This fallacy has been addressed by myself and others numerous times. I'm not really in the mood to repeat it. My advice would be to find a real book on quantum physics written by a real physicist and leave the Deepak Chopra for the new agers. It is addressed in virtually all books written by actual, practicing physicists.

      As Xaq pointed out on another thread, the definitions that we employ influence the questions that we ask of a system which in turn do influence the answers we get. This is not unique to quantum physics however.
      I believe this is called a cop-out. I hope you understand I'm also in no mood to continue repeating old arguments. It does me no pleasure to sit here and try and pull a sensible rebuttal out of an aloof. Don't play hard to get, either respond to my argument or gtfo of my thread. Is that clear enough? Trash talking mind-over-matter concepts may provide food for your ego but it does not actually invalidate any of these concepts. And I probably know a great deal more about Quantum Physics than you do. I did not get any of this information from Deepak Chopra and just because you can point the word new-ager in my direction does not make me one. If you did enough research yourself rather than write off any alien concept as pseudo-science then maybe you could understand that.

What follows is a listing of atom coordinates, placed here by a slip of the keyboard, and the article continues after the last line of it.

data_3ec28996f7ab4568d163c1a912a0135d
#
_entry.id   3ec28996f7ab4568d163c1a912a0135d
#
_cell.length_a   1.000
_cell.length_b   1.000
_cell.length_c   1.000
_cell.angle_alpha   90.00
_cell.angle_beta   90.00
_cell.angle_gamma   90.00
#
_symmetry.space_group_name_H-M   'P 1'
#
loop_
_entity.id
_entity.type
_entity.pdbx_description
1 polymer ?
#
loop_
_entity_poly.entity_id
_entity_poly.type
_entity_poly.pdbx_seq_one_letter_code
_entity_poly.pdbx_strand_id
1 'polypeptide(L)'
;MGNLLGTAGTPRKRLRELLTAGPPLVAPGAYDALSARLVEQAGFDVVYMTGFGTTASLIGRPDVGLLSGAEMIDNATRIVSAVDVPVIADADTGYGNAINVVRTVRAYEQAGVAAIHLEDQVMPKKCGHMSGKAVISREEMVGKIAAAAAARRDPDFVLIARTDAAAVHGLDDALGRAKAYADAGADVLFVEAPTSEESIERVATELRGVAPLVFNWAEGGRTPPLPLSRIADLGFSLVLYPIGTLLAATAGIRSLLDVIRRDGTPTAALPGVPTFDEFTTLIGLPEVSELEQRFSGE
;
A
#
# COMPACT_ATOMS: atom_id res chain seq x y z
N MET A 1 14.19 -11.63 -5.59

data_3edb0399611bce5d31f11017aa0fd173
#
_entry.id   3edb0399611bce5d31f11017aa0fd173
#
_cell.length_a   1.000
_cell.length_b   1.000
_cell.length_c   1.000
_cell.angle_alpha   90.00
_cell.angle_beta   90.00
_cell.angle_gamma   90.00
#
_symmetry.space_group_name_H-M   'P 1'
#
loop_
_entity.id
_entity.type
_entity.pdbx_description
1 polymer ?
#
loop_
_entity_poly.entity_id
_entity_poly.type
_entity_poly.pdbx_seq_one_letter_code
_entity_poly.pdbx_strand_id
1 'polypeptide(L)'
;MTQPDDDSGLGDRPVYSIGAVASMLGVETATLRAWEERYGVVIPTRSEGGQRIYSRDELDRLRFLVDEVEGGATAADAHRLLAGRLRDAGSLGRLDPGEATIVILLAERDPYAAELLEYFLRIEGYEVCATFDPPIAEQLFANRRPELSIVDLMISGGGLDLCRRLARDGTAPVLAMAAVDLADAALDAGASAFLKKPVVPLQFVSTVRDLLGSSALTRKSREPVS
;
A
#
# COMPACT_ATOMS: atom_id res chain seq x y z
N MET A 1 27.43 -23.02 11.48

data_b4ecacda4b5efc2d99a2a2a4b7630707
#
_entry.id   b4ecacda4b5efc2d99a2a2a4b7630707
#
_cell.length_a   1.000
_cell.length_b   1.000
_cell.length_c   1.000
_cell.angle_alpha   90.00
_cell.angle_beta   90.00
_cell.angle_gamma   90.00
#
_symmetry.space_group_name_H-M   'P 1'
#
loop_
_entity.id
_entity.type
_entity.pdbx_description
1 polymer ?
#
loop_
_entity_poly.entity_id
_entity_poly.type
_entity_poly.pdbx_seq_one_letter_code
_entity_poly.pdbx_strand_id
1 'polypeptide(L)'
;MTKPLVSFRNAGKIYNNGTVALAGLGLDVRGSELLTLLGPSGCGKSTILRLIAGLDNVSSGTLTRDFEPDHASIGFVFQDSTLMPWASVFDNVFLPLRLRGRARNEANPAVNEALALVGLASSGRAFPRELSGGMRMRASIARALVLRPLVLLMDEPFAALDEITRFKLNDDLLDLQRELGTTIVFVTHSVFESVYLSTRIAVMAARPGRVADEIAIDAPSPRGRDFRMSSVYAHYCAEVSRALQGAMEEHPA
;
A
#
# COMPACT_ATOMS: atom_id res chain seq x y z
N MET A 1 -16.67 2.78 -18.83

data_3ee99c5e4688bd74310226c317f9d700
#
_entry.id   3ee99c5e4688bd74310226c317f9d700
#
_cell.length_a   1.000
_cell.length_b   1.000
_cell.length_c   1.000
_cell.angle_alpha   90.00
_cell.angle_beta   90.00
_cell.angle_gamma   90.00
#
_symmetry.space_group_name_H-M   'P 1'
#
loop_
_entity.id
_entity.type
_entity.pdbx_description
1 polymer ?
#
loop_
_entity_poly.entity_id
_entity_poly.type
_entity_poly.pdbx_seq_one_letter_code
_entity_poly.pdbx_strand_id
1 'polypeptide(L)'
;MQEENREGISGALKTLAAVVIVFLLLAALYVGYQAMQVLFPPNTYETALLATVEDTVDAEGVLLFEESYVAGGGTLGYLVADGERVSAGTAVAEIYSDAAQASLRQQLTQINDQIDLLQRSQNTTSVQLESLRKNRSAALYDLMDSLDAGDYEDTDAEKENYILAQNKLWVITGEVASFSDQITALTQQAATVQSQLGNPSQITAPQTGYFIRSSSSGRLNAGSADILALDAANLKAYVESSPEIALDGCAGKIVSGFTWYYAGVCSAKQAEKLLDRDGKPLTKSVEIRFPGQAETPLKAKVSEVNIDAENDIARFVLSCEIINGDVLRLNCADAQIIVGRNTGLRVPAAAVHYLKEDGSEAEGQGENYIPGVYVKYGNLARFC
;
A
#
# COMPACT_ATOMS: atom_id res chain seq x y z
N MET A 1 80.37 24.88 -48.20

Everything works out in the end, sometimes even badly.


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      Rational Spiritualist DrunkenArse's Avatar
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      OK.